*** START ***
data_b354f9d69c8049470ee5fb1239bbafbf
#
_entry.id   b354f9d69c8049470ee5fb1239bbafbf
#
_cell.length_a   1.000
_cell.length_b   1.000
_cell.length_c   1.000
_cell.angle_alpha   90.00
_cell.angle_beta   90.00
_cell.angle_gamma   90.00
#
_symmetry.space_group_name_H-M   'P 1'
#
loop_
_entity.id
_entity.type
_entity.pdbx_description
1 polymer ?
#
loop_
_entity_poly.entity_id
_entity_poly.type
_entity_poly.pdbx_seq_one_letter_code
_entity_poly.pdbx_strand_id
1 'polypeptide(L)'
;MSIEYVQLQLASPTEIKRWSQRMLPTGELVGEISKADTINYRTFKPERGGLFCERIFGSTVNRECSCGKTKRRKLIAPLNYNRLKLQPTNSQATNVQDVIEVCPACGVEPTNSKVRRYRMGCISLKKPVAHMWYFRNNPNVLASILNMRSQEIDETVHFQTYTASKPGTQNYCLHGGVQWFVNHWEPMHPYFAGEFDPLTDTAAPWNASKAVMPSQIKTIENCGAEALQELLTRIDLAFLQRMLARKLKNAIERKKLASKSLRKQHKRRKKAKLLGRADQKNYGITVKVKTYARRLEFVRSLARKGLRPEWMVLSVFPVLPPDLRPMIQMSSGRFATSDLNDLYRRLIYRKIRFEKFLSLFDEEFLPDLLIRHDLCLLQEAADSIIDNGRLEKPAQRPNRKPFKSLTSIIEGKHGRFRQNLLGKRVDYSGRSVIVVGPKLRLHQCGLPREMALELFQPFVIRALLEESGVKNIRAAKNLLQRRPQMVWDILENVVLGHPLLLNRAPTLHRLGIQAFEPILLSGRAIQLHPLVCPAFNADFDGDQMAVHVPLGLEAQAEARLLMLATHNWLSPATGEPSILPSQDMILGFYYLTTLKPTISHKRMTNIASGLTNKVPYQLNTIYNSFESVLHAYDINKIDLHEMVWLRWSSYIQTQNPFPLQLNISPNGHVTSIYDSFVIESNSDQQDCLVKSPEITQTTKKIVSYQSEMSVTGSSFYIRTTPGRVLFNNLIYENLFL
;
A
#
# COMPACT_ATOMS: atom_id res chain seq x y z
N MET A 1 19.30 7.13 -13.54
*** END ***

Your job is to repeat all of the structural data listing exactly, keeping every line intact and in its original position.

data_b354f9d69c8049470ee5fb1239bbafbf
#
_entry.id   b354f9d69c8049470ee5fb1239bbafbf
#
_cell.length_a   1.000
_cell.length_b   1.000
_cell.length_c   1.000
_cell.angle_alpha   90.00
_cell.angle_beta   90.00
_cell.angle_gamma   90.00
#
_symmetry.space_group_name_H-M   'P 1'
#
loop_
_entity.id
_entity.type
_entity.pdbx_description
1 polymer ?
#
loop_
_entity_poly.entity_id
_entity_poly.type
_entity_poly.pdbx_seq_one_letter_code
_entity_poly.pdbx_strand_id
1 'polypeptide(L)'
;MSIEYVQLQLASPTEIKRWSQRMLPTGELVGEISKADTINYRTFKPERGGLFCERIFGSTVNRECSCGKTKRRKLIAPLNYNRLKLQPTNSQATNVQDVIEVCPACGVEPTNSKVRRYRMGCISLKKPVAHMWYFRNNPNVLASILNMRSQEIDETVHFQTYTASKPGTQNYCLHGGVQWFVNHWEPMHPYFAGEFDPLTDTAAPWNASKAVMPSQIKTIENCGAEALQELLTRIDLAFLQRMLARKLKNAIERKKLASKSLRKQHKRRKKAKLLGRADQKNYGITVKVKTYARRLEFVRSLARKGLRPEWMVLSVFPVLPPDLRPMIQMSSGRFATSDLNDLYRRLIYRKIRFEKFLSLFDEEFLPDLLIRHDLCLLQEAADSIIDNGRLEKPAQRPNRKPFKSLTSIIEGKHGRFRQNLLGKRVDYSGRSVIVVGPKLRLHQCGLPREMALELFQPFVIRALLEESGVKNIRAAKNLLQRRPQMVWDILENVVLGHPLLLNRAPTLHRLGIQAFEPILLSGRAIQLHPLVCPAFNADFDGDQMAVHVPLGLEAQAEARLLMLATHNWLSPATGEPSILPSQDMILGFYYLTTLKPTISHKRMTNIASGLTNKVPYQLNTIYNSFESVLHAYDINKIDLHEMVWLRWSSYIQTQNPFPLQLNISPNGHVTSIYDSFVIESNSDQQDCLVKSPEITQTTKKIVSYQSEMSVTGSSFYIRTTPGRVLFNNLIYENLFL
;
A
#
# COMPACT_ATOMS: atom_id res chain seq x y z
N MET A 1 19.30 7.13 -13.54